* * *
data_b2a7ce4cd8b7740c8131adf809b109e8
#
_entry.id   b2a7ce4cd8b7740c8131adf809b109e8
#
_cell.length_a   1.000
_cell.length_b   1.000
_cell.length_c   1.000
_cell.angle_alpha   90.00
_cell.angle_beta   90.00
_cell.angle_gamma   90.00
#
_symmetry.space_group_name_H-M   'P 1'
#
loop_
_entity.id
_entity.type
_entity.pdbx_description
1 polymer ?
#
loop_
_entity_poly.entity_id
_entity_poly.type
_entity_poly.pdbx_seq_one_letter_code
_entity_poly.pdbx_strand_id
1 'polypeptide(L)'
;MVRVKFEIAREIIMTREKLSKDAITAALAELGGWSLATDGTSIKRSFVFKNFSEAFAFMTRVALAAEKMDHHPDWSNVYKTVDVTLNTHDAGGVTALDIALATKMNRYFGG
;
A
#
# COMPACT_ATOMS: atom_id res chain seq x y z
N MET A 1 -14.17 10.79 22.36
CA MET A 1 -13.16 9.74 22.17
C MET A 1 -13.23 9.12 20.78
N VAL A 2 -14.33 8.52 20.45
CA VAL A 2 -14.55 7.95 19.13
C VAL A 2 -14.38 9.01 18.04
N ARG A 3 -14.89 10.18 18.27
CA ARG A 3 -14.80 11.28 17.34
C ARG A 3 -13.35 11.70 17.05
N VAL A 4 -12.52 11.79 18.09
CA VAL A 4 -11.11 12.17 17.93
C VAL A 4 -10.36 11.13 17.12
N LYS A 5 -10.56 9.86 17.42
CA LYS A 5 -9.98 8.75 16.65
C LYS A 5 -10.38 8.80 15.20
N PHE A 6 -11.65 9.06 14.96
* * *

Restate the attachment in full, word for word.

data_b2a7ce4cd8b7740c8131adf809b109e8
#
_entry.id   b2a7ce4cd8b7740c8131adf809b109e8
#
_cell.length_a   1.000
_cell.length_b   1.000
_cell.length_c   1.000
_cell.angle_alpha   90.00
_cell.angle_beta   90.00
_cell.angle_gamma   90.00
#
_symmetry.space_group_name_H-M   'P 1'
#
loop_
_entity.id
_entity.type
_entity.pdbx_description
1 polymer ?
#
loop_
_entity_poly.entity_id
_entity_poly.type
_entity_poly.pdbx_seq_one_letter_code
_entity_poly.pdbx_strand_id
1 'polypeptide(L)'
;MVRVKFEIAREIIMTREKLSKDAITAALAELGGWSLATDGTSIKRSFVFKNFSEAFAFMTRVALAAEKMDHHPDWSNVYKTVDVTLNTHDAGGVTALDIALATKMNRYFGG
;
A
#
# COMPACT_ATOMS: atom_id res chain seq x y z
N MET A 1 -14.17 10.79 22.36
CA MET A 1 -13.16 9.74 22.17
C MET A 1 -13.23 9.12 20.78
N VAL A 2 -14.33 8.52 20.45
CA VAL A 2 -14.55 7.95 19.13
C VAL A 2 -14.38 9.01 18.04
N ARG A 3 -14.89 10.18 18.27
CA ARG A 3 -14.80 11.28 17.34
C ARG A 3 -13.35 11.70 17.05
N VAL A 4 -12.52 11.79 18.09
CA VAL A 4 -11.11 12.17 17.93
C VAL A 4 -10.36 11.13 17.12
N LYS A 5 -10.56 9.86 17.42
CA LYS A 5 -9.98 8.75 16.65
C LYS A 5 -10.38 8.80 15.20
N PHE A 6 -11.65 9.06 14.96